But their coalition partners, the center-right Österreichische Volkspartei (ÖVP, Austrian People’s Party), also lost 2.2% of the vote from 2008.  Together, however, the two parties won enough seats (99) to continue to hold an absolute majority in Austria’s 183-member Nationalrat (National Council), the chief house of the Austrian parliament.

austria 2013

But the far-right, anti-EU, anti-immigrant Freiheitliche Partei Österreichs (FPÖ, the Freedom Party of Austria) won just four seats less than the People’s Party and it won over 21% of the vote.  That’s largely because voters on the far right abandoned the Bündnis Zukunft Österreich (BZÖ, Alliance for the Future of Austria), the splinter group that former Freedom Party leader Jörg Haider founded in 2005.

Believe it or not, today’s election was the first one without Haider in nearly two decades following his sensational death in October 2008, and the BZÖ lost over 7% from the 2008 election — and missed the 4% electoral hurdle required to hold seats in Austria’s National Council.  Given Haider’s absence from the political scene, many BZÖ supporters turned back to the Freedom Party.  In any event, it’s certainly a huge victory for FPÖ leader Heinz-Christian Strache (pictured above), whose party gained more support than any of the parties that contested the 2008 election.  Strache is one of the big winners in today’s election, and that will amplify his voice as the chief opposition leader in Austria.

nationalrat

Continue reading Austrian election results: grand coalition reelected, Freedom Party solidifies gains on far right

Austria election tomorrow likely to result in grand coalition, reelection for Faymann

Austria goes to the polls tomorrow to select 183 members of the Nationalrat (National Council), the lower house of Austria’s parliament — but by far the most important.  What better musical selection than Johann Strauss II’s Kaiserwaltzer?austria flag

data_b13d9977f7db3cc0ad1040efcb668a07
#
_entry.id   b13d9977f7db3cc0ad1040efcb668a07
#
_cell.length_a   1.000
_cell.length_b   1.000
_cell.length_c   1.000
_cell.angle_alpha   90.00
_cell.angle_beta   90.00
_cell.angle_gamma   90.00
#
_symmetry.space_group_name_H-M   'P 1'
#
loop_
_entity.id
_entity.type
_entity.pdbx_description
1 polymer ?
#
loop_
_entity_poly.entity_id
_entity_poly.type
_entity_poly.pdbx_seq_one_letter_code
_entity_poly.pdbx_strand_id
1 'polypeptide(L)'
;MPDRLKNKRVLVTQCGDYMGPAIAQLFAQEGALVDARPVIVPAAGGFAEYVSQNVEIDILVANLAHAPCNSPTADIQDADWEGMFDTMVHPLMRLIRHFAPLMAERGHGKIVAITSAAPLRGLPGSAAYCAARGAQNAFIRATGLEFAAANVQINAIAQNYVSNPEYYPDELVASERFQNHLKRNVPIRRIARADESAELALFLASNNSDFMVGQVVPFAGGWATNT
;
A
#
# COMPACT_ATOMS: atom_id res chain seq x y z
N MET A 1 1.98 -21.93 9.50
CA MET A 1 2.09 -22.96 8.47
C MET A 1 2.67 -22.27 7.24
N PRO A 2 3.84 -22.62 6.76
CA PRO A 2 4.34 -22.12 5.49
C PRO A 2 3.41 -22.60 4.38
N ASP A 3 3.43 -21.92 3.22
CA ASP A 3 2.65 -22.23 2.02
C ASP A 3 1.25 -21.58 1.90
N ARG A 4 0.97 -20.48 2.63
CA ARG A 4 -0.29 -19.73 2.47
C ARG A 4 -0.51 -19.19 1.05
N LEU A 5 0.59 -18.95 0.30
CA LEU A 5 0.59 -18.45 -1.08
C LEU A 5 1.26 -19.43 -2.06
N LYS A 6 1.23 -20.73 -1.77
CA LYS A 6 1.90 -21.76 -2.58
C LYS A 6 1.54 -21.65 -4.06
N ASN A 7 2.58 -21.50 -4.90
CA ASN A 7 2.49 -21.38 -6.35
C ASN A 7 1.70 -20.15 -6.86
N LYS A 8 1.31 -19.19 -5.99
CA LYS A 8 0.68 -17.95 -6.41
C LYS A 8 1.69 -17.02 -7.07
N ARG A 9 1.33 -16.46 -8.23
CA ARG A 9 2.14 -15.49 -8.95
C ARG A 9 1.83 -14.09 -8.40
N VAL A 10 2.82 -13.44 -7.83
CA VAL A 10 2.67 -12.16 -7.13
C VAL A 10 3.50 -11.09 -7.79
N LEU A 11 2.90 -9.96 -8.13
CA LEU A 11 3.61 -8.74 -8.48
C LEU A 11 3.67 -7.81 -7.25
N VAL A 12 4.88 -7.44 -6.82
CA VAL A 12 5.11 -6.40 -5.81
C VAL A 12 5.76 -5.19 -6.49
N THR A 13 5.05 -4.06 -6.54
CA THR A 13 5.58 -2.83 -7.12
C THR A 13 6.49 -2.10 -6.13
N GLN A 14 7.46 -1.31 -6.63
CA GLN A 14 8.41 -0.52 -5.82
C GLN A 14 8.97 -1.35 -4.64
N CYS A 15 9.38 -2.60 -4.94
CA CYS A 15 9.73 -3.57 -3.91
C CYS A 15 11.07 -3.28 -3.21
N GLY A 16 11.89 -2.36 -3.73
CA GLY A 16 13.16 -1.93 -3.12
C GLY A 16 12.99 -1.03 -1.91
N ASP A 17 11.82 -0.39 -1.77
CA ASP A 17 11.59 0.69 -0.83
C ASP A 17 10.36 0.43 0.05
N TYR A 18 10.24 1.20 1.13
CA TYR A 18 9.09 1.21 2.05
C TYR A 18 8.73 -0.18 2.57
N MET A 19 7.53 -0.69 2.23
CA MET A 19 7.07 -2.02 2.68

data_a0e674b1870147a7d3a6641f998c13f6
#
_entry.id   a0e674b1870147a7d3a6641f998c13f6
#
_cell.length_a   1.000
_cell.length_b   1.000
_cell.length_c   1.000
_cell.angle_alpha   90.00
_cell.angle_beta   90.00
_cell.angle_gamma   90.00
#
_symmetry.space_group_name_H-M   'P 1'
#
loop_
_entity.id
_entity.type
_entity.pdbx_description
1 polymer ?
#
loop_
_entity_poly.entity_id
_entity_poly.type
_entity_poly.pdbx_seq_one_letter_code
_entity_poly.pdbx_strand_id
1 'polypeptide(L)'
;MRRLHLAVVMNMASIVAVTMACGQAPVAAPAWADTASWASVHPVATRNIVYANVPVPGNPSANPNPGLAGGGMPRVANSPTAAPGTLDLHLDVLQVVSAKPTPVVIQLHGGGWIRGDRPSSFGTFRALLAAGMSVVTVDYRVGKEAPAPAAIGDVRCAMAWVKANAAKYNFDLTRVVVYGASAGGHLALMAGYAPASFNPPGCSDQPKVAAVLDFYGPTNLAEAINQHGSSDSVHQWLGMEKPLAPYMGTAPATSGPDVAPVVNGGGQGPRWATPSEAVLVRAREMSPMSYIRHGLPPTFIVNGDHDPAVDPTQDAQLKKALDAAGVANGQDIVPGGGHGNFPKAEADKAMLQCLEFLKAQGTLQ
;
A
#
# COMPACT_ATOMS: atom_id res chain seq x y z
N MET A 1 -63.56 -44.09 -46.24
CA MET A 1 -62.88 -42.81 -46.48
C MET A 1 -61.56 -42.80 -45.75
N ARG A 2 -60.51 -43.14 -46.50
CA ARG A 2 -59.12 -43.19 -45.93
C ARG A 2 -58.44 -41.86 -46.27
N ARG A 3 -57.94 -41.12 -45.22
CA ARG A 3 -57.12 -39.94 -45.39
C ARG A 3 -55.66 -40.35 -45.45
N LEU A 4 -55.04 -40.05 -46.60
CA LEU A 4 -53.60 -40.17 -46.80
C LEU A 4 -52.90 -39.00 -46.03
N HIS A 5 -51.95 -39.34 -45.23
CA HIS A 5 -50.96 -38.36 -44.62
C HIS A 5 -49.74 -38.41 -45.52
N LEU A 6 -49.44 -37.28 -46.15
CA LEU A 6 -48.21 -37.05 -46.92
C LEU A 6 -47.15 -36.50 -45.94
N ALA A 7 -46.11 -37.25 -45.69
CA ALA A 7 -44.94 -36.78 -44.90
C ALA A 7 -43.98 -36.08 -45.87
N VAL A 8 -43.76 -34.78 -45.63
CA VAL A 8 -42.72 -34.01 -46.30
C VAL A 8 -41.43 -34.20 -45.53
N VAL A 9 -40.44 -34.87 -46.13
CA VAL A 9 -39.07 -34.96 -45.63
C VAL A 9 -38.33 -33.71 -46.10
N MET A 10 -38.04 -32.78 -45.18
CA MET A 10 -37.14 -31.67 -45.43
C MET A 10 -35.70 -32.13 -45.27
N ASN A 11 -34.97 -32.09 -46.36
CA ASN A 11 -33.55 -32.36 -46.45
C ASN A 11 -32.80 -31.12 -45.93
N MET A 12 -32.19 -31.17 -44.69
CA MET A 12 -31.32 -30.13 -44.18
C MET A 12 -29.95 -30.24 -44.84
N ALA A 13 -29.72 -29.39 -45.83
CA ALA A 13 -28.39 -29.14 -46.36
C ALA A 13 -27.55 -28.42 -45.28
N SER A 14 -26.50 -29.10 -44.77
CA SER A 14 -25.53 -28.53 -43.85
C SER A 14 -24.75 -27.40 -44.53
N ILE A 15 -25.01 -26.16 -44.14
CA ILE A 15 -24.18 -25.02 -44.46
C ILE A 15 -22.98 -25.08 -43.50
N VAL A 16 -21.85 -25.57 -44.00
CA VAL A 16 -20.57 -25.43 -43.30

Austria’s elections are determined on the basis of proportional representation, so no matter who wins, Austria will have a coalition government.

The most likely result, according to polls, is the continuation of a ‘red-black’ or ‘grand’ coalition between the two dominant parties in Austrian politics, the center-left Sozialdemokratische Partei Österreichs (SPÖ, Social Democratic Party of Austria) and the center-right Österreichische Volkspartei (ÖVP, Austrian People’s Party).

Polls also showed the anti-EU, anti-immigration, right-wing Freiheitliche Partei Österreichs (FPÖ, the Freedom Party of Austria) gaining ground, but still in third place.

Though Austria’s chancellor Werner Faymann leads a consensus-driven government, he’s in some ways the opposite of German chancellor Angela Merkel, whose own center-right party won a huge victory just last weekend.  With an approach that’s leaned away from the austerity budgets of much of the rest of Europe, Faymann has boosted Austrian spending over the past five years on stimulative measures, including a massive commitment to job training.  That’s left Austria with the lowest unemployment rate among the 28 member states of the European Union.

Even if the SPÖ and the ÖVP win the largest and second-largest shares of the vote, they may still not win enough seats to form a majority because up to seven parties could win seats today.

Austria’s Die Grünen – Die Grüne Alternative (Green Party) will likely be the fourth-largest party in the National Council, but three smaller parties could also enter the parliament — the new eurosceptic Team Stronach, founded last year by Austrian-Canadian businessman Frank Stronach; the Bündnis Zukunft Österreich (BZÖ, Alliance for the Future of Austria), a liberal splinter group of the FPÖ; and Das Neue Österreich (NEOS, The New Austria), a new liberal party that formed last year as well.